Energy Symposium 2019

I am delighted to be one of the 100 invited guests at this year’s Energy Symposium organised by Irish Manufacturing Research and taking place on Friday 1st March. What better place than Ashford Castle to kick off this year’s event.

It’s a great opportunity for Ireland’s leading manufacturing organisations including many RE100 companies to take a day to focus on Sustainable Manufacturing. I’ll be speaking on corporate PPAs and the current barriers that restrict their adoption in Ireland.

Can corporate Power Purchase Agreements work in Ireland?

Recently in some European countries, we have seen a move towards companies buying renewable electricity directly from generators in what are termed corporate Power Purchase Agreements (PPAs), but could this happen in Ireland, and if so what barriers need to be overcome to make this happen?

Globally, large multinational companies are actively entering into corporate PPAs to help meet their Environmental, Social and Governance (ESG) goals. Ireland is home to more than 60% of the RE100 companies[1]which includes major data centre owners, large multinational pharmaceutical producers, and manufacturing entities with significant electricity usage.

To date in Ireland there have been very few direct corporate PPAs, and unless some commercial and regulatory barriers are addressed this is set to continue. Ireland can have an active corporate PPA market alongside the more traditional supports offered to renewable energy projects. Corporate offtake partners supporting the building of renewable energy projects will directly offset the cost to Irish consumers to meet 2030 renewable energy targets. Corporate PPAs can offer an alternative, or indeed complementary guaranteed revenue stream with the potential to create a mutually beneficial situation for stakeholdersincluding:

  • Consumers: where the state support needed to achieve our Energy and Climate targets is reduced;
  • Renewable Developers: have an alternate or complementary investment option reducing reliance on state supportschemes;
  • Corporates: can demonstrate true ‘additionality’ in delivering new renewable energy

projects to meet their CSR objective and ESG goals and make positive contributions to decarbonising Ireland’s electricity generation industry.

Even though wind energy provided over 30% of the electricity generated in Ireland in 2018 there are still many barriers for renewable energy to overcome as we fully decarbonise our energy system. While Ireland has a renewable electricity potential that is the envy of many, globally there are many differences in the commercial arrangements for renewable energy, including the availability of tax incentives or renewable certificates which help explain why Ireland has been left behind in delivering corporate PPAs. In Ireland there is still a commercial gap between what corporates are prepared to pay and what is required by renewable generators to form a viableinvestment. There are a number of policy levers that could address this situation including;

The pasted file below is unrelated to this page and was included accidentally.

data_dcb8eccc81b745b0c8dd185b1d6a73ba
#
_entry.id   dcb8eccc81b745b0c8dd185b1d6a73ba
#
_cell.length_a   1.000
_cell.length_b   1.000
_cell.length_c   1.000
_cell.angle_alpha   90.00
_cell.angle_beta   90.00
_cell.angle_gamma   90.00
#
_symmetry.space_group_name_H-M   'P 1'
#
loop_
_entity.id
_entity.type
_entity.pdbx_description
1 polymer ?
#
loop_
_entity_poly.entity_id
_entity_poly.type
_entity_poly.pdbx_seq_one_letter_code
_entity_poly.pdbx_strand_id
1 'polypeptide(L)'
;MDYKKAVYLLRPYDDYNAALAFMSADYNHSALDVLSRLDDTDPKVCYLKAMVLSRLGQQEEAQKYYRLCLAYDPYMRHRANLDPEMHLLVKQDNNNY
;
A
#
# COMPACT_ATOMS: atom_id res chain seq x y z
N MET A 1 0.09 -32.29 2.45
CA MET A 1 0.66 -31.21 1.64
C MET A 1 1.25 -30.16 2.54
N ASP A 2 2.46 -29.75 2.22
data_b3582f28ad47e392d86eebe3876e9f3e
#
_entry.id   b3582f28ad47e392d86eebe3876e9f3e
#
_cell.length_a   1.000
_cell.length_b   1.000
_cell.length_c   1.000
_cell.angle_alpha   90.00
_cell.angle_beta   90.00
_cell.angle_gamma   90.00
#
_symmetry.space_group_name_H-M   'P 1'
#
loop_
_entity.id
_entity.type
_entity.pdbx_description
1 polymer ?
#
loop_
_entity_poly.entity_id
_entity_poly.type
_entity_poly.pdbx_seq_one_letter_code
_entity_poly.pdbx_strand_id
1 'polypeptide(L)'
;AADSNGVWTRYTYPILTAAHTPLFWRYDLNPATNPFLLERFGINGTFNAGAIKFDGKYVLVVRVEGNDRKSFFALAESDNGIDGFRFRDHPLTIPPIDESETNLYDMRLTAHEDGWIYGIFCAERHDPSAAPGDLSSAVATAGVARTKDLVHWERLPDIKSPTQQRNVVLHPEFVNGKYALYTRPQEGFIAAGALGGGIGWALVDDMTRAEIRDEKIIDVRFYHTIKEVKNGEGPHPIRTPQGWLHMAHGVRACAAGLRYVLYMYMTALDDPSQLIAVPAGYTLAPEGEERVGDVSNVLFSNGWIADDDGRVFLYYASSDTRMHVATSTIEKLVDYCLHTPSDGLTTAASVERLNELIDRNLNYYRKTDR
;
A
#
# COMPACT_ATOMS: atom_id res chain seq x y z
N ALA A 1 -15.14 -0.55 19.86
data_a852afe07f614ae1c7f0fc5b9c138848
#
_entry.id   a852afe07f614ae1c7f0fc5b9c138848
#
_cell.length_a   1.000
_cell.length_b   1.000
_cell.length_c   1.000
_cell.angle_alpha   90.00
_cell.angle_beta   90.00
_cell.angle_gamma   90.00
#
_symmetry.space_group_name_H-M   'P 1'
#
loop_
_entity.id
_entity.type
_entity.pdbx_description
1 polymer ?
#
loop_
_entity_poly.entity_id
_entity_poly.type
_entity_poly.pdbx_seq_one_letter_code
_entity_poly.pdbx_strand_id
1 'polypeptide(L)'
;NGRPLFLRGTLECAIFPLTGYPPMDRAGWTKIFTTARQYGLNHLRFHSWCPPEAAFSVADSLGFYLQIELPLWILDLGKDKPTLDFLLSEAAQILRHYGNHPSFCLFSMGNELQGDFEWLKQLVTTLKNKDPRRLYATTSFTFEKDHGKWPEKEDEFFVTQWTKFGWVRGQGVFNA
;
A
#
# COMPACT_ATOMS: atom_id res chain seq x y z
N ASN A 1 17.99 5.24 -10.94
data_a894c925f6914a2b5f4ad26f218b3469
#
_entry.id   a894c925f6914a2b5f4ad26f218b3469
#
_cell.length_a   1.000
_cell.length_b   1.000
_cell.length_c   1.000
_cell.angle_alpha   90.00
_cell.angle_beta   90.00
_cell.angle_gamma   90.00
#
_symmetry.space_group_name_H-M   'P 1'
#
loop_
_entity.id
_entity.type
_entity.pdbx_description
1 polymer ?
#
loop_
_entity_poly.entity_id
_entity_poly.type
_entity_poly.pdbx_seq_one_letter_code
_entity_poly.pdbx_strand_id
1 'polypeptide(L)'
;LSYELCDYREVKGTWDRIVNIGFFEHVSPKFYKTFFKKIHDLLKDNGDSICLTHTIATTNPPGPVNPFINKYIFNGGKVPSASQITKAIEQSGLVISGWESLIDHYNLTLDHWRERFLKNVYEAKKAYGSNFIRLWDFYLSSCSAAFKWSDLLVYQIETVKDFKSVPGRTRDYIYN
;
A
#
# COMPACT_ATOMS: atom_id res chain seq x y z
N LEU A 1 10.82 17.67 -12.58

• Stacking of revenue streams such as Guarantees of Origin (GoO) and corporate PPAs with state support schemes. (e.g. in Sweden and Norway, renewable generators stack revenues from corporate PPAs and state sponsored renewable electricity certificates giving renewable generators a cumulative revenue that is commerciallyviable).
  • Government sponsored backstop prices that allow corporate partners to exit PPAs in a low commodity price environment thus removing a major risk to
  • Government guarantees or government-supported credit insurance for smaller corporate offtakers to reduce credit risk for renewable electricity project lenders and
  • Levy exemptions for offtakers that are adding new renewable electricity without state support.
  • Tax incentives to either renewable generators or corporate offtakers that are adding new renewable electricity without state
  • Optimised planning guidelines allowing construction of the most efficient plant. These projects have lower costs of energy and therefore a smaller ‘commercial gap’ to what corporate offtakers can
  • Reduce level of localauthority rates for the generator supplying a corporate offtaker.

Currently there are also a number of Regulatory barriers that restrict the potential for corporate PPAs in Ireland.

  • Under the current REFIT support scheme, generators are not able to cancel or transfer Guarantees of Origin (GoOs) to corporate PPA offtakers, preventing those offtakers being able to satisfy their Greenhouse Gas Scope 2 reporting requirements to the necessary level of transparency to claim their use of greenThe SEMO systems that are used in I-SEM have the functionality to cancel GoOs against specific customers, and a positive policy decision is now needed to allow this to take place;
  • The use of private wire generation for large industrial users is prevalent in many other countries such as Germany. In Ireland however, there are regulatory barriers preventing the use of private wire This could be addressed through amendments tothe Electricity Regulation Act 1999 Article 37 “Direct Lines”.

With these simple measures Ireland can have an active corporate PPA market alongside the more traditional supports offered to renewable energy projects, thus allowing corporate electricity users an opportunity to positively contribute to Ireland’s decarbonisation journey.